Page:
The Ars Magica Frequently-Asked Questions (FAQ) may be found at http://www.redcap.org/FAQ/FAQ.html. Before I add new questions and answers I like to solicit feedback from the community. Normally I do that on the Berk List, but for various reasons I've decided to experiment with doing it here this time.
Please comment on the following and feel free to add new questions. Proposed answers also welcome.
Do wound and Fatigue penalties apply to Soak totals?
At first it appears they may - page 178 says "The character suffers a penalty to all actions (rolls and totals) equal to the sum of all penalties due to his wounds..."
On the other hand, Soak is a Total (page 171), but is it an action? A player cannot decide, "my character will now attempt to Soak this or that." Soak happens automatically whenever the character (potentially) takes damage.
An important clue is on 172 under "Combat: Simple Example." The penultimate paragraph says "note that Polandrus's Wound Penalty does not apply to Soak because Soak is not rolled." That's pretty explicit, though it's an obscure reference that's hard to find (especially in the middle of a game session).
So, no, Wound Penalties do not appear to be meant to apply to Soak. The word "totals" in the discussion of Wound Penalties probably means things like Lab Totals and Study Totals, which are not rolled (though for Study Totals, the effects of wounds are discussed under "Activities While Injured" on pages 178-179).
Do Wound Penalties apply to Recovery rolls?
No; see the second-to-last paragraph under "Recovery From Wounds" (page 179). The FAQ used to say they did (in the topic on differences between Fourth and Fifth Edition), but that was a mistake (and will be corrected in this update).
Is temporary, magically-created food nourishing?
This has been discussed at length and the rules seem to support more than one interpretation. This question has a long history as the rules for creating things with magic, and how "real" those magically-creating things will be, have gradually changed since First and Second Edition.
One of the main threads on this discussion is here: [url]https://forum.atlas-games.com/t/consensus-building-on-magically-created-food/1172/1]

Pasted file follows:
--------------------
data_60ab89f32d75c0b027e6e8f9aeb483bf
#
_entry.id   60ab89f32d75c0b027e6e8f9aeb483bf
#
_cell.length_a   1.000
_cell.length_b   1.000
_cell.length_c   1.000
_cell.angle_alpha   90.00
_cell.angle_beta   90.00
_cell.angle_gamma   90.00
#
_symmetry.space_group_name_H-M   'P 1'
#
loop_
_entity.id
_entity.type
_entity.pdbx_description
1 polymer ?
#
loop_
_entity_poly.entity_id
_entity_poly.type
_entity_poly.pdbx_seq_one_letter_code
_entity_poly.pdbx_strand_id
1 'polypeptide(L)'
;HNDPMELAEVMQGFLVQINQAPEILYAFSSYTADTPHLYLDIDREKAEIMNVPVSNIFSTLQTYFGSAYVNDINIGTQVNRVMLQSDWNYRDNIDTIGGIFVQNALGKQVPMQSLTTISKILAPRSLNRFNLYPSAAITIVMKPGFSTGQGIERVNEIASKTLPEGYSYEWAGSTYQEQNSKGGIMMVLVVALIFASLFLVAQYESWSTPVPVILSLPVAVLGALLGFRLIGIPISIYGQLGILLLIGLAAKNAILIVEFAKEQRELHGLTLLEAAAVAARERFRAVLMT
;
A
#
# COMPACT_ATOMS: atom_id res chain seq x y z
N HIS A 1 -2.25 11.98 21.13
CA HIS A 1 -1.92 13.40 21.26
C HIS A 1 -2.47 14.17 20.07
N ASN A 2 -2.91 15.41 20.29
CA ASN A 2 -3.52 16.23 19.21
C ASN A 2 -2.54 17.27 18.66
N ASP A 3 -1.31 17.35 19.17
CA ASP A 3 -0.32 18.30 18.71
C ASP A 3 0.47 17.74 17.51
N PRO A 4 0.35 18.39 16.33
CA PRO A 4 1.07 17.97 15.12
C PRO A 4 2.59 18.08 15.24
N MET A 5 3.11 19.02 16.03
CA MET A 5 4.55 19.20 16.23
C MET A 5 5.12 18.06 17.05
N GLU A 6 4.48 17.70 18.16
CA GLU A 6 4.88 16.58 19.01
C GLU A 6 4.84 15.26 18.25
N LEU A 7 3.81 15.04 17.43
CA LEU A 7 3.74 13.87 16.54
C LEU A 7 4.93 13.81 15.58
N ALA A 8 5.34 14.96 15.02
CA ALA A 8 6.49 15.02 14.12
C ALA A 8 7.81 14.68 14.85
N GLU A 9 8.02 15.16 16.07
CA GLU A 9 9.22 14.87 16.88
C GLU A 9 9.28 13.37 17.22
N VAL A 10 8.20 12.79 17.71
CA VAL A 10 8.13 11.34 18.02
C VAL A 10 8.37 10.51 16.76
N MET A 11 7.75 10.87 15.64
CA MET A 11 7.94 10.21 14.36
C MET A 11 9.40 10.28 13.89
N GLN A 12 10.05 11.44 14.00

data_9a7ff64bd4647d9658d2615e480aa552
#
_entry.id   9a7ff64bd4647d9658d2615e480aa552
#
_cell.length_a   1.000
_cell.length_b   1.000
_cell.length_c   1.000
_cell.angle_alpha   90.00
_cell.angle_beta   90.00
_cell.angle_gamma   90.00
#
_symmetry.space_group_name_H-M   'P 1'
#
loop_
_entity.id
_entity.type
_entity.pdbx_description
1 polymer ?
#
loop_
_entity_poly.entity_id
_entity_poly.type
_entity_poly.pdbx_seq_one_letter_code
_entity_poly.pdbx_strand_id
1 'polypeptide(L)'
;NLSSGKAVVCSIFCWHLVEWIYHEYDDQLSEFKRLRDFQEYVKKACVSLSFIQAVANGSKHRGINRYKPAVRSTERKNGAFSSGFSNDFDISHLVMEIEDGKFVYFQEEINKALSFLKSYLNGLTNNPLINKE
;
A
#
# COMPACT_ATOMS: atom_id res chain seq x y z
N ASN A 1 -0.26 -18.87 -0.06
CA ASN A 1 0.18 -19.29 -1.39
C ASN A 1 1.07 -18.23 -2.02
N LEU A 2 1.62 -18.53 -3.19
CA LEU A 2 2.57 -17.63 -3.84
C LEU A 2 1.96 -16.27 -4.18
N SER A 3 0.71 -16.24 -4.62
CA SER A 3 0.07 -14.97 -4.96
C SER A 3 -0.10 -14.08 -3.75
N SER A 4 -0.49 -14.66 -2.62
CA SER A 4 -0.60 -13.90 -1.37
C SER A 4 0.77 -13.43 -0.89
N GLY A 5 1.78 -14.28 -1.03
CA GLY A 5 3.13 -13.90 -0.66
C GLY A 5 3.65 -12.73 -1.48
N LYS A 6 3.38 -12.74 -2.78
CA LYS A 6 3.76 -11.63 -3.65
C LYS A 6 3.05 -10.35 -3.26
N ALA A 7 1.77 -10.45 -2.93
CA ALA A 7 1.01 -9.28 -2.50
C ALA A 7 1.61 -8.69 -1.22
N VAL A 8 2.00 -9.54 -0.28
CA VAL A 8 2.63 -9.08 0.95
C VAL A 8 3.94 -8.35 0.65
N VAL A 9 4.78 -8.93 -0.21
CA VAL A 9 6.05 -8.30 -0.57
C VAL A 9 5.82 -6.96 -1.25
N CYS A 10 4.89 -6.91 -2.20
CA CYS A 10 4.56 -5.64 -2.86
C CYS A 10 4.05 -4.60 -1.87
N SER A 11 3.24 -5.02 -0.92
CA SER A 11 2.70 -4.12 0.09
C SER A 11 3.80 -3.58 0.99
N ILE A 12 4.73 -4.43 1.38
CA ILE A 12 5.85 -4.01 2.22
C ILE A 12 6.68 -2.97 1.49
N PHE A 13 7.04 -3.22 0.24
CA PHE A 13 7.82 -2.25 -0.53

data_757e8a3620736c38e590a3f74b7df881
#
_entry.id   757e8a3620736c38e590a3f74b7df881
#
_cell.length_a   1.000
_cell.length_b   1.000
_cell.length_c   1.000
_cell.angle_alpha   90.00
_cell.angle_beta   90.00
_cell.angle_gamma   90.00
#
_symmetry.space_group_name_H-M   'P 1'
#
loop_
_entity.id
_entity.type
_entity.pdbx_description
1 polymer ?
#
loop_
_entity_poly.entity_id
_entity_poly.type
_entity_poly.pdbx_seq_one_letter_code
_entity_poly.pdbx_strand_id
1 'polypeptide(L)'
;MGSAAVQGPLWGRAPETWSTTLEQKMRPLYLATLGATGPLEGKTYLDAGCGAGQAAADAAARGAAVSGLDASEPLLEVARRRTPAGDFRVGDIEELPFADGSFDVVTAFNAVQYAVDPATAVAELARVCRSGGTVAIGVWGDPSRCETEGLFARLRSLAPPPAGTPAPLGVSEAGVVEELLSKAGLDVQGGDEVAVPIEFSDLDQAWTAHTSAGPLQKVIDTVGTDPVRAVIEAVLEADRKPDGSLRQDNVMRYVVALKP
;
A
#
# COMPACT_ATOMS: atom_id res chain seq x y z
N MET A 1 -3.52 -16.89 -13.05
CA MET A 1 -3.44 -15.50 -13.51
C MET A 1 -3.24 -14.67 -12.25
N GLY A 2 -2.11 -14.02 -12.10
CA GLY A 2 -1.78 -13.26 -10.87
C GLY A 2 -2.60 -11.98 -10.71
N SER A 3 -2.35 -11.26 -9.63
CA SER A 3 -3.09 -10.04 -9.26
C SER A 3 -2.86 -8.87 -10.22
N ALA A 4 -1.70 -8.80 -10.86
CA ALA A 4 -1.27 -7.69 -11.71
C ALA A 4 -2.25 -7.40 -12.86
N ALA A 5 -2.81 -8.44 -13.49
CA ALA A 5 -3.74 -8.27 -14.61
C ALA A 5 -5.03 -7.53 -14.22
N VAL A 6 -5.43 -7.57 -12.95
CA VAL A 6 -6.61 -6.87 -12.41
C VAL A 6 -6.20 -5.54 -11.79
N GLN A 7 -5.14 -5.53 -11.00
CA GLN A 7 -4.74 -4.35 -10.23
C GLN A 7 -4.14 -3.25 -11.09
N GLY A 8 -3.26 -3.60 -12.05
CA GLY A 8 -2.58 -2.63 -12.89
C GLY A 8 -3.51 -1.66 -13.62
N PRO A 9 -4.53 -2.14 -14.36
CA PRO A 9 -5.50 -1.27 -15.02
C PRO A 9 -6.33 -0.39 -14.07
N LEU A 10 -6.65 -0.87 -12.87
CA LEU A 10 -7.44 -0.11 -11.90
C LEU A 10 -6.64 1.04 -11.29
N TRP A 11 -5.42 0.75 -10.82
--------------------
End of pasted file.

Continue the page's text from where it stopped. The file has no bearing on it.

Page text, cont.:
The first thing to say is that food created using a ritual (CrHe, CrAn, CrAq) is real, permanently, and behaves like mundane food in every way. The rules are clear on this point and there is strong consensus about food created through rituals. The question is what happens when a character tries to subsist on food that created by a non-ritual spell.
Next, some relevant excepts from the rules:
The entire second-to-last paragraph under Creo on page 77, which is too long to reproduce here, says in part that "...magically created food only lasts as long as the duration lasts, and someone who has eaten it becomes extremely hungry when the duration expires."
The first paragraph under "Creo Herbam Guidelines" on page 136: "Any food created is nutritious only if the creation is a ritual.
Strictly speaking, these two references contradict one another. The CrHe guidelines do not say non-ritual food is not permanently nourishing, they say it's not nourishing at all. There are, at present, no official errata to resolve the contradiction.
Opinions in the community seems to be divided approximately equally between three choices:
Magically created food is nutritious for as long as it lasts, and if a character fully digests the food before its duration expires, then he suffers no ill effects when the spell ends.
The principle, which does have adherents, is that magically-created things can have effects on the mundane world that outlast the spell's duration. A magically conjured horse leaves hoofprints on the ground, a magically created fire can burn down a house, so logically, magically created food should have its normal effects on a body after being fully digested. After all, once digested, the food is gone anyway.
I do not know enough about medieval medicine or natural philosophy to comment on whether this is consistent with the medieval idea of how food actually nourishes the body. So I'll not attempt to evaluate whether this holds up under the Medieval Paradigm (with a big "P").
The rules don't explicitly say this is possible, and in several places they seem to imply that it's not. This option should be considered more of a house rule than an interpretation of the rules-as-written. It may have merit on a philosophical level (again, I can't really speak to the medieval point of view) and, if adopted, may help to make magic and its effects more philosophically consistent.